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-- Luis, to confirm: Since the day you replaced the fuse for the EFI relay, has it blown? Or has the fuse been fine?

-- At this point, are you unable to get the Rav running for even short trips?

-- Are the spark plug wires connected to the correct terminals on the distributor? #1 cylinder is on the passenger side of the Rav4. Or when a person is standing in front of the Rav4 with the hood open, facing the engine bay, #1 cylinder is on the person's far left. The ignition cable for the #1 cylinder should connect to the 4 o'clock position on the distributor.
#1 cylinder = 4 o'clock position on the distributor
#3 cylinder = 2 o'clock position on the distributor
#4 cylinder = 10 o'clock position on the distributor
#2 cylinder = 8 o'clock position on the distributor
(Firing order is 1, 3, 4, 2. The distributor rotor rotates counter-clockwise.) From moderator Mick Hatzo:
149899

From another site, for the 1996-1997 3SFE engine:
149900


-- When was the timing belt last changed? The threads I am seeing where the p0336 problem was solved ended up involving either a timing belt malfunction; a timing belt tensioner malfunction; a reluctor tooth on the crankshaft sprocket; or similar. E.g. see Crankshaft Position Sensor . If your Rav4 is now not running for even short trips, then I like the theory that the timing belt slipped a bit but still allowed the engine to run; then the belt slipped more and now it won't run for more than a second or so, due to the timing being off. This could also then cause the p0336 code.

-- On 1996-97 Rav4, a person can check the position of the camshaft by removing the distributor cap. Then the question becomes whether the camshaft position corresponds to the correct position of the crankshaft. If the two positions are not in synch, then this points to a timing belt problem. See below for my exact instructions. Though you sound plenty sharp and can maybe figure out what I mean. A link to what I believe is the full factory service manual appears at the end of this post.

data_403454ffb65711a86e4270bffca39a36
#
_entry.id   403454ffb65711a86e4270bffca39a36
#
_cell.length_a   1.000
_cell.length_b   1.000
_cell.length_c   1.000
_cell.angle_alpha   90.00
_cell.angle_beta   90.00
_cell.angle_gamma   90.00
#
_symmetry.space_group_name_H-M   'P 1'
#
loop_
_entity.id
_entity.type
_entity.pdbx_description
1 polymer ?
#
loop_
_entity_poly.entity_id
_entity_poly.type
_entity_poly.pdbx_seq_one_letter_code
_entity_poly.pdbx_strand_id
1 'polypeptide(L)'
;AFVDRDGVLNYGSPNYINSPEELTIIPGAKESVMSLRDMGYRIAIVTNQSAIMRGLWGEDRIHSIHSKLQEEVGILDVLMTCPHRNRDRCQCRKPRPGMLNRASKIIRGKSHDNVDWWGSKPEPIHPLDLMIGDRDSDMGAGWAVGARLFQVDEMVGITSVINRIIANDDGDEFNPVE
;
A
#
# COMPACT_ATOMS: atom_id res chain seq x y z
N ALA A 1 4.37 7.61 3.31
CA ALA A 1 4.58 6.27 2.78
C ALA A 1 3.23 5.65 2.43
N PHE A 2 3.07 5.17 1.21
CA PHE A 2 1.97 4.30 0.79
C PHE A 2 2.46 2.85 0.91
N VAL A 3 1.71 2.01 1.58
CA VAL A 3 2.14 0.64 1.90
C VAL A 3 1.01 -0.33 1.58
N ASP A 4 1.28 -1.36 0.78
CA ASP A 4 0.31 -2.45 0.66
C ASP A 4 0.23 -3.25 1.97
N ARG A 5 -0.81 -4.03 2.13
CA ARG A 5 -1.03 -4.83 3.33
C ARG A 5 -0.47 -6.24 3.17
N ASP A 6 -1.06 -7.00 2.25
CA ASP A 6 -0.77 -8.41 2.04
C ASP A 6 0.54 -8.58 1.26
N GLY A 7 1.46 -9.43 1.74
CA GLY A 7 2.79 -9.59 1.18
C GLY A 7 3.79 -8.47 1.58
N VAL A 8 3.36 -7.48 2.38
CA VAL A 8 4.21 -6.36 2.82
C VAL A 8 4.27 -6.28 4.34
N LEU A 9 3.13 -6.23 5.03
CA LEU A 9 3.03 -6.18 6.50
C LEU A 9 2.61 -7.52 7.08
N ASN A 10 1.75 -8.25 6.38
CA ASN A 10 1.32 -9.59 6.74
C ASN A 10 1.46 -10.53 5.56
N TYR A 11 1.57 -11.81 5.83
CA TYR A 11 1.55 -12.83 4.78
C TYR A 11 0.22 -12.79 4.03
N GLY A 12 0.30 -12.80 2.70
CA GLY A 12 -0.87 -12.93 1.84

-- An impressive, step-by-step video of changing the 1996-2000 Rav4 timing belt appears at
. Demoder's and others' posts on changing the timing belt at the following thread are also excellent: DIY - Timing belt. I think the video is the better starting point. As you watch the video and proceed with the timing belt replacement, when questions arise, go to the thread, especially for more information about home-made tools.

-- Since you have been going back and forth between two distributors, and you checked the gap on the pickup coil (= camshaft position sensor), I do not think either the distributor or pickup coil is the problem.